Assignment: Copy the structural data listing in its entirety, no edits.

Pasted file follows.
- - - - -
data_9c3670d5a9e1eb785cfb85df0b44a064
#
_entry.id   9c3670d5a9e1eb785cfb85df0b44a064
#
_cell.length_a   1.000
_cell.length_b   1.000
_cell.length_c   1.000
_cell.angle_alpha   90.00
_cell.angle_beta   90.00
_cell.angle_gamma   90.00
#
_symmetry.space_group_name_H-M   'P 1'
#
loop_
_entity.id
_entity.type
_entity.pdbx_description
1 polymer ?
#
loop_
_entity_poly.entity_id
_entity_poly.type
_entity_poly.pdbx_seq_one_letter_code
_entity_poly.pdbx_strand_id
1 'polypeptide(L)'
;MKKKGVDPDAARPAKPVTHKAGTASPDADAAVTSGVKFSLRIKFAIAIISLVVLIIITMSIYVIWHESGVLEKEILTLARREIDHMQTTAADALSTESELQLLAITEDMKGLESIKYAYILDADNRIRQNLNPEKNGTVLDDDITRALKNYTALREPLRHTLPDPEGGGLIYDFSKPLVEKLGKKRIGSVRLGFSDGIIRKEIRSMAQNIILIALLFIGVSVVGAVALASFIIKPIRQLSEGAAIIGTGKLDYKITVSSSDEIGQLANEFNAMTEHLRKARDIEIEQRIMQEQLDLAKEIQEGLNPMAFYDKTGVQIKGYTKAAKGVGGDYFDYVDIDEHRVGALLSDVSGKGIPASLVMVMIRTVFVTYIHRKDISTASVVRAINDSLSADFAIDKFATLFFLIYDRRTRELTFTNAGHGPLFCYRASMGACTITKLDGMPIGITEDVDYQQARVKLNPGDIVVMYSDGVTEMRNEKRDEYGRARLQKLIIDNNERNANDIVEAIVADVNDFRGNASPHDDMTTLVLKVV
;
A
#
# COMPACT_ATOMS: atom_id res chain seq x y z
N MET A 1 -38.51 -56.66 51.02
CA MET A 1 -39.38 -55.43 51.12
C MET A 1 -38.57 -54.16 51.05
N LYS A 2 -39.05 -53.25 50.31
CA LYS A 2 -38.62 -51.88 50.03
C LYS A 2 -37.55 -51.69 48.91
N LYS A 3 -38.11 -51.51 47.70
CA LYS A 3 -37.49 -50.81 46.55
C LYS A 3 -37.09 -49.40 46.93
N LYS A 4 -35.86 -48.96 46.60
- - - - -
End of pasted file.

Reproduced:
data_9c3670d5a9e1eb785cfb85df0b44a064
#
_entry.id   9c3670d5a9e1eb785cfb85df0b44a064
#
_cell.length_a   1.000
_cell.length_b   1.000
_cell.length_c   1.000
_cell.angle_alpha   90.00
_cell.angle_beta   90.00
_cell.angle_gamma   90.00
#
_symmetry.space_group_name_H-M   'P 1'
#
loop_
_entity.id
_entity.type
_entity.pdbx_description
1 polymer ?
#
loop_
_entity_poly.entity_id
_entity_poly.type
_entity_poly.pdbx_seq_one_letter_code
_entity_poly.pdbx_strand_id
1 'polypeptide(L)'
;MKKKGVDPDAARPAKPVTHKAGTASPDADAAVTSGVKFSLRIKFAIAIISLVVLIIITMSIYVIWHESGVLEKEILTLARREIDHMQTTAADALSTESELQLLAITEDMKGLESIKYAYILDADNRIRQNLNPEKNGTVLDDDITRALKNYTALREPLRHTLPDPEGGGLIYDFSKPLVEKLGKKRIGSVRLGFSDGIIRKEIRSMAQNIILIALLFIGVSVVGAVALASFIIKPIRQLSEGAAIIGTGKLDYKITVSSSDEIGQLANEFNAMTEHLRKARDIEIEQRIMQEQLDLAKEIQEGLNPMAFYDKTGVQIKGYTKAAKGVGGDYFDYVDIDEHRVGALLSDVSGKGIPASLVMVMIRTVFVTYIHRKDISTASVVRAINDSLSADFAIDKFATLFFLIYDRRTRELTFTNAGHGPLFCYRASMGACTITKLDGMPIGITEDVDYQQARVKLNPGDIVVMYSDGVTEMRNEKRDEYGRARLQKLIIDNNERNANDIVEAIVADVNDFRGNASPHDDMTTLVLKVV
;
A
#
# COMPACT_ATOMS: atom_id res chain seq x y z
N MET A 1 -38.51 -56.66 51.02
CA MET A 1 -39.38 -55.43 51.12
C MET A 1 -38.57 -54.16 51.05
N LYS A 2 -39.05 -53.25 50.31
CA LYS A 2 -38.62 -51.88 50.03
C LYS A 2 -37.55 -51.69 48.91
N LYS A 3 -38.11 -51.51 47.70
CA LYS A 3 -37.49 -50.81 46.55
C LYS A 3 -37.09 -49.40 46.93
N LYS A 4 -35.86 -48.96 46.60